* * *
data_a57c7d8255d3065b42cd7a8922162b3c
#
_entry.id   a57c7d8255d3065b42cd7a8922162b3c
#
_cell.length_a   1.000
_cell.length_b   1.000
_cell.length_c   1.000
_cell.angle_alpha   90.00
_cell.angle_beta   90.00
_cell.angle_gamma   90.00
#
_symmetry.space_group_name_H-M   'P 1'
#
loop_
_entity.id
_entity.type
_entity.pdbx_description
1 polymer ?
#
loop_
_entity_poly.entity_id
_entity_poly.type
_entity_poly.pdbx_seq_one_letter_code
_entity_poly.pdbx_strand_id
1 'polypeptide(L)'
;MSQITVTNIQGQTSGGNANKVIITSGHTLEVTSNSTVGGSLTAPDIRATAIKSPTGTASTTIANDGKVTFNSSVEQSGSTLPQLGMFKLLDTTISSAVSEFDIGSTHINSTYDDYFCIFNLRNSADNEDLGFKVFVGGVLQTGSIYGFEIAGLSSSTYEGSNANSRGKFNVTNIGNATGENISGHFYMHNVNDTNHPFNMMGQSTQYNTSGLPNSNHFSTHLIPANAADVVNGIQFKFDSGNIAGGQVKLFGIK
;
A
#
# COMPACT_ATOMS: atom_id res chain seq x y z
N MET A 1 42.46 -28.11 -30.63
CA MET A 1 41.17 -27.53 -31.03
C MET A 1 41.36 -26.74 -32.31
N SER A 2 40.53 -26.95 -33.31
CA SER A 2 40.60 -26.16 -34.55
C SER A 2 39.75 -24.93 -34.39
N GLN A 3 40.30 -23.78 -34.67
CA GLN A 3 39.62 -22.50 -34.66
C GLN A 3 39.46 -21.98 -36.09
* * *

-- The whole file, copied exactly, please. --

data_a57c7d8255d3065b42cd7a8922162b3c
#
_entry.id   a57c7d8255d3065b42cd7a8922162b3c
#
_cell.length_a   1.000
_cell.length_b   1.000
_cell.length_c   1.000
_cell.angle_alpha   90.00
_cell.angle_beta   90.00
_cell.angle_gamma   90.00
#
_symmetry.space_group_name_H-M   'P 1'
#
loop_
_entity.id
_entity.type
_entity.pdbx_description
1 polymer ?
#
loop_
_entity_poly.entity_id
_entity_poly.type
_entity_poly.pdbx_seq_one_letter_code
_entity_poly.pdbx_strand_id
1 'polypeptide(L)'
;MSQITVTNIQGQTSGGNANKVIITSGHTLEVTSNSTVGGSLTAPDIRATAIKSPTGTASTTIANDGKVTFNSSVEQSGSTLPQLGMFKLLDTTISSAVSEFDIGSTHINSTYDDYFCIFNLRNSADNEDLGFKVFVGGVLQTGSIYGFEIAGLSSSTYEGSNANSRGKFNVTNIGNATGENISGHFYMHNVNDTNHPFNMMGQSTQYNTSGLPNSNHFSTHLIPANAADVVNGIQFKFDSGNIAGGQVKLFGIK
;
A
#
# COMPACT_ATOMS: atom_id res chain seq x y z
N MET A 1 42.46 -28.11 -30.63
CA MET A 1 41.17 -27.53 -31.03
C MET A 1 41.36 -26.74 -32.31
N SER A 2 40.53 -26.95 -33.31
CA SER A 2 40.60 -26.16 -34.55
C SER A 2 39.75 -24.93 -34.39
N GLN A 3 40.30 -23.78 -34.67
CA GLN A 3 39.62 -22.50 -34.66
C GLN A 3 39.46 -21.98 -36.09